Reshuffling the Tax Deck
Neil Downing explored the governor’s taxation panel, and beyond my complaint that it strove to remain essentially revenue neutral (rather than decreasin taxes), if we strip away the specifics, none of the proposals are very attractive in their predicted effects:
- The first solution would transfer the income tax burden from the top and the bottom to the middle and increase tax revenue by less than a million dollars.
- The second solution would also transfer the income tax burden from the top and the bottom to the middle, but it would decrease tax revenue by $3.4 million.
- The third solution would decrease income tax across the board, but the sales tax rate would remain the same and apply to more goods and services, bringing in an extra $38 million in revenue.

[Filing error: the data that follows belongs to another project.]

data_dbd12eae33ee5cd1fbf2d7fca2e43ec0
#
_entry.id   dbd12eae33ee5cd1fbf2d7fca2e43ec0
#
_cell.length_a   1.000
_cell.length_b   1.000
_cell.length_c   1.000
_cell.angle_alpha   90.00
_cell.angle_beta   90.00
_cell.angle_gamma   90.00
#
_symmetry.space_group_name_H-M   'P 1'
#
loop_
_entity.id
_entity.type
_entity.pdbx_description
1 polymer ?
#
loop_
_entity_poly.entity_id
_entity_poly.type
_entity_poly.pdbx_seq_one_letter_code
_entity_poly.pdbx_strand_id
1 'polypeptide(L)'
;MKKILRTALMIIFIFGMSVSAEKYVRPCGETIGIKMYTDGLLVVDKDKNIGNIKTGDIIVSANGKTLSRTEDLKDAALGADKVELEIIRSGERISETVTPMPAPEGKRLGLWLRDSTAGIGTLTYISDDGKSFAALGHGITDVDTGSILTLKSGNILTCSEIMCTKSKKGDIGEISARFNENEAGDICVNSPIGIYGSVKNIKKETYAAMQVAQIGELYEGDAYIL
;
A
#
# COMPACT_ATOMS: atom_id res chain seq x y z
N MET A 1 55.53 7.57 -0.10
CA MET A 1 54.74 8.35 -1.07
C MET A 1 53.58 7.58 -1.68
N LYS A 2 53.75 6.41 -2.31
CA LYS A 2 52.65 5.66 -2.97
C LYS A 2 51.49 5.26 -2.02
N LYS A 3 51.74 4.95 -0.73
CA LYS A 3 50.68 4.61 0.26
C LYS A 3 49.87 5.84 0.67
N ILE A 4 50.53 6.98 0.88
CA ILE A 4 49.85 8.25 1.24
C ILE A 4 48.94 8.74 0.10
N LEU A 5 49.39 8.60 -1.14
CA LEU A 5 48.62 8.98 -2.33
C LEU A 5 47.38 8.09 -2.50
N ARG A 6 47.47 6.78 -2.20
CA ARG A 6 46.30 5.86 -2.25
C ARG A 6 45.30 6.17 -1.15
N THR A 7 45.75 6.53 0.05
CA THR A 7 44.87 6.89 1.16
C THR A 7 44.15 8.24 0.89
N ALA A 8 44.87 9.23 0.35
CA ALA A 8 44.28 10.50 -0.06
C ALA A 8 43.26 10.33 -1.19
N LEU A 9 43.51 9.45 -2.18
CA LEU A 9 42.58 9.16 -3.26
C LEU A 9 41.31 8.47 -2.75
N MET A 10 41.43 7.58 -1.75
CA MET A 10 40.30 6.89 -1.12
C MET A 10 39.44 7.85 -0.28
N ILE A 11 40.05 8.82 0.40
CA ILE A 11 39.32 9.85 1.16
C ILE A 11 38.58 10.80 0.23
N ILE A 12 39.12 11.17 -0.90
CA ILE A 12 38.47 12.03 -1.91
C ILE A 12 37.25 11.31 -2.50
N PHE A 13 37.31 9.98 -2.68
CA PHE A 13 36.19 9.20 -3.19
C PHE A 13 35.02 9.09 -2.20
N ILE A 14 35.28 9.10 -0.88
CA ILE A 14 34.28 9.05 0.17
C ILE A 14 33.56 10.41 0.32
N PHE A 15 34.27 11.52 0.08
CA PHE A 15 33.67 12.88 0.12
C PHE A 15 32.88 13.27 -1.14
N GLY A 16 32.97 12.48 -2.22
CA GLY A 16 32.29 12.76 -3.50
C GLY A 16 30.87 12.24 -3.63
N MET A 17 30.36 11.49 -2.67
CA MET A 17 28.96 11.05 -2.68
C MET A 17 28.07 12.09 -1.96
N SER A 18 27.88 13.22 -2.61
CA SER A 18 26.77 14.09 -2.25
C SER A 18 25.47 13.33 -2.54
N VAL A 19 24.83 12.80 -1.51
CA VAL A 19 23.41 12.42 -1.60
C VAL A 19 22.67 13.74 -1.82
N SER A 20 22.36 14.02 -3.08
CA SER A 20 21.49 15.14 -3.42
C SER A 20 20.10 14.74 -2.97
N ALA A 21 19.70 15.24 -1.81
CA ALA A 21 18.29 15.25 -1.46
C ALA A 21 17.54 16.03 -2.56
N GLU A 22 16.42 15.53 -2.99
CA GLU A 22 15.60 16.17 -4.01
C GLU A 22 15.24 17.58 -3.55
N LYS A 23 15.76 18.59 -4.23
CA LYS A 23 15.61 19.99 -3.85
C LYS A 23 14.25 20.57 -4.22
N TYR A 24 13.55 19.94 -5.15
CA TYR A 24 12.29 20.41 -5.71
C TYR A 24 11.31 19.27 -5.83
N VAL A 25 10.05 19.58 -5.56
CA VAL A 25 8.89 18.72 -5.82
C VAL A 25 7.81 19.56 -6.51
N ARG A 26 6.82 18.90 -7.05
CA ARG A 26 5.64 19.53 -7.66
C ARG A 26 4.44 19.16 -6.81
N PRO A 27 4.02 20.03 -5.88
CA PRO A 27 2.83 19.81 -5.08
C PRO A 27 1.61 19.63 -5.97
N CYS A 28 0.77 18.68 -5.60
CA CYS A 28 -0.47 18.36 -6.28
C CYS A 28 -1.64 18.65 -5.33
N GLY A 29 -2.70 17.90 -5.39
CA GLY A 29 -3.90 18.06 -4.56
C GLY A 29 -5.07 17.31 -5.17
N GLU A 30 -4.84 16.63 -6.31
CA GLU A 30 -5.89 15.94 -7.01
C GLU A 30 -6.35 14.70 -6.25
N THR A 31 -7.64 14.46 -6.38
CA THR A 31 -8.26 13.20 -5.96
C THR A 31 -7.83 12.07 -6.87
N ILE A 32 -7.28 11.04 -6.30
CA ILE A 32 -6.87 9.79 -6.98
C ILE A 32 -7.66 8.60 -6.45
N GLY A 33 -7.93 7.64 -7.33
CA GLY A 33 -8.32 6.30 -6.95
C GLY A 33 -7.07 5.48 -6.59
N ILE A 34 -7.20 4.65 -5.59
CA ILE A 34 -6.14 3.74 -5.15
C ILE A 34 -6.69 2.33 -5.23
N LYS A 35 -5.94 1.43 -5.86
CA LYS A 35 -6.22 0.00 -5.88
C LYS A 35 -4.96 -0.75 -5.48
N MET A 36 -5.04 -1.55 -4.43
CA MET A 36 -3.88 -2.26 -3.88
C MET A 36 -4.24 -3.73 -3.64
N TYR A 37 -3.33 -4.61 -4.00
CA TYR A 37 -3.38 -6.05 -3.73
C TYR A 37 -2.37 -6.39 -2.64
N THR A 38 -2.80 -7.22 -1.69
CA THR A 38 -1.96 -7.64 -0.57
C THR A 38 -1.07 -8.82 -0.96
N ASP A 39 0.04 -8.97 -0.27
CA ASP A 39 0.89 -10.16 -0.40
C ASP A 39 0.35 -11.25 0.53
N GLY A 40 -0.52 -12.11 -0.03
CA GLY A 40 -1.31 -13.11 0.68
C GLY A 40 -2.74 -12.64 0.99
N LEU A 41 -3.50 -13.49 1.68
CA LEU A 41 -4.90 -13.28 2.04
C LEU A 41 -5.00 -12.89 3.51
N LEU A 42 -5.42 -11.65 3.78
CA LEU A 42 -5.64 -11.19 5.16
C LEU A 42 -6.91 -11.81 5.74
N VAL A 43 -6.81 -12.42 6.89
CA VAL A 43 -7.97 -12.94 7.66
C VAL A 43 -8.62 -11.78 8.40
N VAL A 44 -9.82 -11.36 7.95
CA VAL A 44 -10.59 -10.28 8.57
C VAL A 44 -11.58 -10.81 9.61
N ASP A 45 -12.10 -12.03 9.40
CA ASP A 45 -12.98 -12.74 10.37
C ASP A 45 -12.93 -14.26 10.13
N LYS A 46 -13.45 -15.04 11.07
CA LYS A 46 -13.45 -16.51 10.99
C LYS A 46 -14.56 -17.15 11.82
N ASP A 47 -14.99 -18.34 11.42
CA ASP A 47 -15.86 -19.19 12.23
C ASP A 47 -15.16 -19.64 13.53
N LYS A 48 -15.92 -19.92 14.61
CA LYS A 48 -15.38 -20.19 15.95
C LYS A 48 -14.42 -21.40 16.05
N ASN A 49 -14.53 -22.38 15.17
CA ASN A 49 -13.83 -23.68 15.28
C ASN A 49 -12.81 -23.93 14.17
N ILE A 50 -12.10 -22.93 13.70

The direction of the shift in income tax for the two solutions that are effectively revenue neutral suggests that the tax panel didn’t look closely at the demographics concerning the sorts of people who have been leaving the state. Middle-income families — the key for productivity and growth — have been fleeing the state for years, so increasing their share of the burden would likely prove counterproductive.
Broadening the sales tax will also be counterproductive. More people will simply move their shopping over the state border, and the more aggressively the state cracks down on that, the more contentiousness will exist between citizens and their government, and the more likely they’ll be to throw in the towel and move.
Bottom line: there is no way out of this mess that doesn’t require huge cuts to government spending.